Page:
Students and faculty gathered in Brigham Square on June 11 for the first-ever BYU approved demonstration of love and support for members of the LGBTQ community at the university.
Attendees wore rainbow, held signs and listened to messages from students and faculty who spoke on the LGBTQ experience at BYU. Speakers expressed ways they have felt supported and accepted on campus, as well as their struggles with feeling isolated.
The demonstration was planned by Cougar Pride Center president Julia Sasine, who in January this year got in touch with the BYU Dean of Students Office and managed to get the event approved.
Maddison Tenney, founder of RaYnbow Collective, told the crowd about her experience at BYU after coming to terms with her sexuality on her mission.
“I realized three months into my mission that I couldn’t be this LDS person that I wanted to be unless I started to do some of that internal mirror work,” Tenney said. “I started to take a look at who I was and what I loved, and that I was gay.”
Tenney recalled how she felt seeing the Y lit up in rainbow colors for the first time, after an isolating semester on campus.
“It was that first time after the Y was lit that I felt like I belonged at BYU,” Tenney said. “As a queer person who holds both my faith and my sexuality and I live in paradox everyday, I had found a place where I could start crafting an identity of two things I loved.”
Cielle Salazar, a BYU academic advisor, spoke about her commitment to helping the LGBTQ community on campus. Salazar has two children who identify as queer, who she says help her to be a better parent and ally.
Salazar shared four ways she helps her LGBTQ students on campus feel seen and supported: creating safe spaces, embracing students’ full identity, helping them envision a meaningful future and being loyal to them.
“We need to be connected to feel alive,” Salazar said. “I am doing my best to be a part of that community building so students have the connection they need now and in their future.”
The event was approved through the new demonstration policy BYU implemented in early 2022. The policy requires any on-campus demonstrations to be approved through an application process and participants to follow specific procedures and standards.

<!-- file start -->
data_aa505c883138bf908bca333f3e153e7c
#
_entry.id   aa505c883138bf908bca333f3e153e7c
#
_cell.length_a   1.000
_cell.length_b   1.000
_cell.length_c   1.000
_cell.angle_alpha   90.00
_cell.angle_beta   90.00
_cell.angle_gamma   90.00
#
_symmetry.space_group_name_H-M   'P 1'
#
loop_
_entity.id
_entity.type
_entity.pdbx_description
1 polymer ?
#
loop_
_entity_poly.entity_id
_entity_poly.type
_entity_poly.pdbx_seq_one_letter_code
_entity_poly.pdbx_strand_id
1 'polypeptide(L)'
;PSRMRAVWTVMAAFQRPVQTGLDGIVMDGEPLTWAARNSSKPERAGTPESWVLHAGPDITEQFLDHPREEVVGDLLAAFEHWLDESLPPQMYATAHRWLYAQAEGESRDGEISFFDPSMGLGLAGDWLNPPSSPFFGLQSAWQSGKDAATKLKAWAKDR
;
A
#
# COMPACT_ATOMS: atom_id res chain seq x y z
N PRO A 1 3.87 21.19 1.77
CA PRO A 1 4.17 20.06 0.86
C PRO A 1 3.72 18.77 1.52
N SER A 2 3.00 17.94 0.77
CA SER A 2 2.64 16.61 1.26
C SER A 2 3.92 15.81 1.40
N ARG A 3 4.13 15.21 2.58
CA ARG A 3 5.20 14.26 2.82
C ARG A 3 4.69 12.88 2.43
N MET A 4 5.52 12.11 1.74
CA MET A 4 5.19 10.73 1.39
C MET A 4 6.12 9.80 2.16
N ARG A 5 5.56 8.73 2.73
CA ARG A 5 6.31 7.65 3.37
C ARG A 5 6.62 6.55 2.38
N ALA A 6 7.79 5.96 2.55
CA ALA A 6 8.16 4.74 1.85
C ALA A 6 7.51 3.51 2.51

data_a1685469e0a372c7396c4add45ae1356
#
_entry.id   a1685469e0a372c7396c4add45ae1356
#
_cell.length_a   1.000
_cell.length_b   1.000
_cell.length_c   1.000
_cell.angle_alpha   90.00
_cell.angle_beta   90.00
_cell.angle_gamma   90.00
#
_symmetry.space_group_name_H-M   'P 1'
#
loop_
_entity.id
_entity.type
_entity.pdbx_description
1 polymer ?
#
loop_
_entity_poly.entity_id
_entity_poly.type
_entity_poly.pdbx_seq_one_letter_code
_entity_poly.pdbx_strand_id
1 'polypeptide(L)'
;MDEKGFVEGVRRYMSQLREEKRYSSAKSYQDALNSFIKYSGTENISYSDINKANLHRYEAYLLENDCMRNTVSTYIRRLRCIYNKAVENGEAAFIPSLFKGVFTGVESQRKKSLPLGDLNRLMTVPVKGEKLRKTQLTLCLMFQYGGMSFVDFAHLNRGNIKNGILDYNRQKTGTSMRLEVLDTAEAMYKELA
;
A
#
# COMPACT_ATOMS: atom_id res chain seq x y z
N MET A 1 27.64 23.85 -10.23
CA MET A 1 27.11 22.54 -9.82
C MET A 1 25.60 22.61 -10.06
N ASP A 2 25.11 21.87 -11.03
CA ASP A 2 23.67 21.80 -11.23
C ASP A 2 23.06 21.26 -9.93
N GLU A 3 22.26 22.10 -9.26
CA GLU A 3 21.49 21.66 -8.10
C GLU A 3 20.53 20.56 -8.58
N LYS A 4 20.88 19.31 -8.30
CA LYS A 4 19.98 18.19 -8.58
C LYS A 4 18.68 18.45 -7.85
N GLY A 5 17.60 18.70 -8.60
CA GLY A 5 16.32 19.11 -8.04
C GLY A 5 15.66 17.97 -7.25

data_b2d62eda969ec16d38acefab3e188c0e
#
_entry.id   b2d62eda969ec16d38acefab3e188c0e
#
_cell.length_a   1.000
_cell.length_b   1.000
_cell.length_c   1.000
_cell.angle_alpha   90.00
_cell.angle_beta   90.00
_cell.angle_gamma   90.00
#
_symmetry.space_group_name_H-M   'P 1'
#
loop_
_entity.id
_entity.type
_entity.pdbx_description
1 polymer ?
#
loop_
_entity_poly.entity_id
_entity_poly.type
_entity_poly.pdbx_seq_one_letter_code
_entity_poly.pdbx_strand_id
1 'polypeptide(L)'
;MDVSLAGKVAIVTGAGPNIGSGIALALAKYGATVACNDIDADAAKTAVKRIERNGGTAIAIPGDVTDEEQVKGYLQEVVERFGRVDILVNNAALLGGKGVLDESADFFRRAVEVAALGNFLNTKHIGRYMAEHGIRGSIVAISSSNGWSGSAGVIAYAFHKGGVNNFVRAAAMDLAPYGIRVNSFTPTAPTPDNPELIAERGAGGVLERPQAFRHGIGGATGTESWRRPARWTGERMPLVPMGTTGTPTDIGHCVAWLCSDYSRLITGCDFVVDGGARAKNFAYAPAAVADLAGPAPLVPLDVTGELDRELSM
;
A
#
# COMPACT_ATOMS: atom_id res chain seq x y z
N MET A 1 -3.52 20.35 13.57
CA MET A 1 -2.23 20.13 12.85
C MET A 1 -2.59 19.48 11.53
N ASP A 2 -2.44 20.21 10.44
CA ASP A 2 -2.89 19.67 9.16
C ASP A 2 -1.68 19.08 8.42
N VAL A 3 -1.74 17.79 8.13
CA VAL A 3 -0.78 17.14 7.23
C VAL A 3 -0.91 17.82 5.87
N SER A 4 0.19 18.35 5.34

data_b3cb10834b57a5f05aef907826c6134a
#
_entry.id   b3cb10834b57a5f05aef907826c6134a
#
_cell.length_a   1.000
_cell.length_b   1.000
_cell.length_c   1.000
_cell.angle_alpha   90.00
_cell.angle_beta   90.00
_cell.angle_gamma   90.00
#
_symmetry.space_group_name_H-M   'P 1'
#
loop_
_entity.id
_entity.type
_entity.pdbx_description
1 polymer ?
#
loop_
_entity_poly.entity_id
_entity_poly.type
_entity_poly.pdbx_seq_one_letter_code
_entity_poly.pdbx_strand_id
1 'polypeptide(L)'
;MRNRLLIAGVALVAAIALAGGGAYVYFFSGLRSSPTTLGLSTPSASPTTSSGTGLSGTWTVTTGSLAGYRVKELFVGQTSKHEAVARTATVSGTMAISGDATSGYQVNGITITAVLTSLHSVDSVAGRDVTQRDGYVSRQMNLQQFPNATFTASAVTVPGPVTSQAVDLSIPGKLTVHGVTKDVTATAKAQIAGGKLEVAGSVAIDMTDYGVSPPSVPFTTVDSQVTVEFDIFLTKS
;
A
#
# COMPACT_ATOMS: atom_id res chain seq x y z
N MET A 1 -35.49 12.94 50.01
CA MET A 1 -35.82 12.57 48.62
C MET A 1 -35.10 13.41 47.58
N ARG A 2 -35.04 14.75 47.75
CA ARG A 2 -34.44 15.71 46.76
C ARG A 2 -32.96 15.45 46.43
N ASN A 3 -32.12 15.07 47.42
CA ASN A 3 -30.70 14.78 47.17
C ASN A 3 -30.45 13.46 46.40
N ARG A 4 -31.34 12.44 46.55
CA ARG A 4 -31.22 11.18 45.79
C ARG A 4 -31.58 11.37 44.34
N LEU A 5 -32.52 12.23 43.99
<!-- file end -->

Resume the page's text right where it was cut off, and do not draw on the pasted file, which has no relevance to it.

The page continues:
In January of this year, the group applied to hold the demonstration on campus and it was approved five months later by the BYU Dean of Students Office, which plans out-of-classroom experiences and services on campus.
Sasine met with Dean Sarah Westerberg and Associate Dean Nathan Ward weekly to plan the event.
“There was a lot of stake riding on this event, so I’m really glad that it turned out the way it did,” Sasine said. “The deans also expressed their appreciation for how well it went so that gives me hope that in the future BYU can have more events like this.”
Sasine said in order to reach and connect with the LGBTQ community on campus, BYU must be more direct and clear in their communication.
According to Sasine, the BYU-affiliated resources for queer students are hard to find, as many of the events or resources for those students are not explicitly labeled as LGBTQ. Sasine said this language shift is important.
“Terms like inclusion, belonging and diversity are great and they have their spot but if you want to reach your queer students you have to tell them, ‘I want to include you, an LGBTQ student,'” Sasine said.
Although the BYU Office of Student Success and Inclusion does include resources for LGBTQ students, Sasine said the information should be more accessible for the wider campus population.
“They don’t have a way to get the information out about an event or about a resource unless you’re on their email list and I think BYU can grow beyond that,” Sasine said. “For a time that may have worked, having it hidden and on the back end like that, but BYU students are ready to be seen and spoken to as they are, as LGBTQ students.”
The crowd stood, hugged each other and sang the popular primary song “Love One Another” at the close of the event. The group then wrote answers to several prompts asking them how they can build belonging, and what messages they would send to LGBTQ students on campus.